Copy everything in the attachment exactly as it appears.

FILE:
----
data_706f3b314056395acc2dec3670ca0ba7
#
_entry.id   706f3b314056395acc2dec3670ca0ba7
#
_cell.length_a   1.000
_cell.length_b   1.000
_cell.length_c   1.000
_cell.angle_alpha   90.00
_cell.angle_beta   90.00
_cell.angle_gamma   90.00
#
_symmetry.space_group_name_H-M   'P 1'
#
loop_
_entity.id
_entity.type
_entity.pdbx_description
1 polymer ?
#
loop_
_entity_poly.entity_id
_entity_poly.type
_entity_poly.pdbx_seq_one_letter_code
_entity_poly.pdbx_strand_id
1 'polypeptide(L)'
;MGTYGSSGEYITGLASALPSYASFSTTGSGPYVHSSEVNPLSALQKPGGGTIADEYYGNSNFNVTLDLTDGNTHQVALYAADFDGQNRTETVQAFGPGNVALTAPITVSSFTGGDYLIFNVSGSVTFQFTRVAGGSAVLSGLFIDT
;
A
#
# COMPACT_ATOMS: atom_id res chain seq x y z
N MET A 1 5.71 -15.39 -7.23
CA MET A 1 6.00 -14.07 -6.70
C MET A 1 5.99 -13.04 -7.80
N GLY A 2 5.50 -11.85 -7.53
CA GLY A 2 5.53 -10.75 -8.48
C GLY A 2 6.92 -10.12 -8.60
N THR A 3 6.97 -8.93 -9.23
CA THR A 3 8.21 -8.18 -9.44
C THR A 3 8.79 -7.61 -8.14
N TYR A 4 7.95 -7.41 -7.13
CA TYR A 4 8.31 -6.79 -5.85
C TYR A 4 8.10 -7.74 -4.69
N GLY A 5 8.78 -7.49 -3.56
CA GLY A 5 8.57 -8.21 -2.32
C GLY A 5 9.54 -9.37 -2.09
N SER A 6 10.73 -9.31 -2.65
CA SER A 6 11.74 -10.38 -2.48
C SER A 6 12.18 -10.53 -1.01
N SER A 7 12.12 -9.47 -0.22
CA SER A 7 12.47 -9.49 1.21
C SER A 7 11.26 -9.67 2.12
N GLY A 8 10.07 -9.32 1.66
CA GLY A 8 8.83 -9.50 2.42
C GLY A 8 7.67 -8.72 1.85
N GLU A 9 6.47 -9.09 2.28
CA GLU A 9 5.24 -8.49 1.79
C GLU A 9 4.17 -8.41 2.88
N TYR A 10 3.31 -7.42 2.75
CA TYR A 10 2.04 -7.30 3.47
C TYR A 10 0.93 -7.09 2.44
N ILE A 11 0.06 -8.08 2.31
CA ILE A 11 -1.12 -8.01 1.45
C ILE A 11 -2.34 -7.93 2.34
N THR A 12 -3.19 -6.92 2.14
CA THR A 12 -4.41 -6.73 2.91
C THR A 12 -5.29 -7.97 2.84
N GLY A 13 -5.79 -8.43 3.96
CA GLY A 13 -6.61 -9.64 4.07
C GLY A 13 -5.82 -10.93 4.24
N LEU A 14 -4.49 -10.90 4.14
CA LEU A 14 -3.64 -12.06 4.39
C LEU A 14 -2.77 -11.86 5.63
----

data_706f3b314056395acc2dec3670ca0ba7
#
_entry.id   706f3b314056395acc2dec3670ca0ba7
#
_cell.length_a   1.000
_cell.length_b   1.000
_cell.length_c   1.000
_cell.angle_alpha   90.00
_cell.angle_beta   90.00
_cell.angle_gamma   90.00
#
_symmetry.space_group_name_H-M   'P 1'
#
loop_
_entity.id
_entity.type
_entity.pdbx_description
1 polymer ?
#
loop_
_entity_poly.entity_id
_entity_poly.type
_entity_poly.pdbx_seq_one_letter_code
_entity_poly.pdbx_strand_id
1 'polypeptide(L)'
;MGTYGSSGEYITGLASALPSYASFSTTGSGPYVHSSEVNPLSALQKPGGGTIADEYYGNSNFNVTLDLTDGNTHQVALYAADFDGQNRTETVQAFGPGNVALTAPITVSSFTGGDYLIFNVSGSVTFQFTRVAGGSAVLSGLFIDT
;
A
#
# COMPACT_ATOMS: atom_id res chain seq x y z
N MET A 1 5.71 -15.39 -7.23
CA MET A 1 6.00 -14.07 -6.70
C MET A 1 5.99 -13.04 -7.80
N GLY A 2 5.50 -11.85 -7.53
CA GLY A 2 5.53 -10.75 -8.48
C GLY A 2 6.92 -10.12 -8.60
N THR A 3 6.97 -8.93 -9.23
CA THR A 3 8.21 -8.18 -9.44
C THR A 3 8.79 -7.61 -8.14
N TYR A 4 7.95 -7.41 -7.13
CA TYR A 4 8.31 -6.79 -5.85
C TYR A 4 8.10 -7.74 -4.69
N GLY A 5 8.78 -7.49 -3.56
CA GLY A 5 8.57 -8.21 -2.32
C GLY A 5 9.54 -9.37 -2.09
N SER A 6 10.73 -9.31 -2.65
CA SER A 6 11.74 -10.38 -2.48
C SER A 6 12.18 -10.53 -1.01
N SER A 7 12.12 -9.47 -0.22
CA SER A 7 12.47 -9.49 1.21
C SER A 7 11.26 -9.67 2.12
N GLY A 8 10.07 -9.32 1.66
CA GLY A 8 8.83 -9.50 2.42
C GLY A 8 7.67 -8.72 1.85
N GLU A 9 6.47 -9.09 2.28
CA GLU A 9 5.24 -8.49 1.79
C GLU A 9 4.17 -8.41 2.88
N TYR A 10 3.31 -7.42 2.75
CA TYR A 10 2.04 -7.30 3.47
C TYR A 10 0.93 -7.09 2.44
N ILE A 11 0.06 -8.08 2.31
CA ILE A 11 -1.12 -8.01 1.45
C ILE A 11 -2.34 -7.93 2.34
N THR A 12 -3.19 -6.92 2.14
CA THR A 12 -4.41 -6.73 2.91
C THR A 12 -5.29 -7.97 2.84
N GLY A 13 -5.79 -8.43 3.96
CA GLY A 13 -6.61 -9.64 4.07
C GLY A 13 -5.82 -10.93 4.24
N LEU A 14 -4.49 -10.90 4.14
CA LEU A 14 -3.64 -12.06 4.39
C LEU A 14 -2.77 -11.86 5.63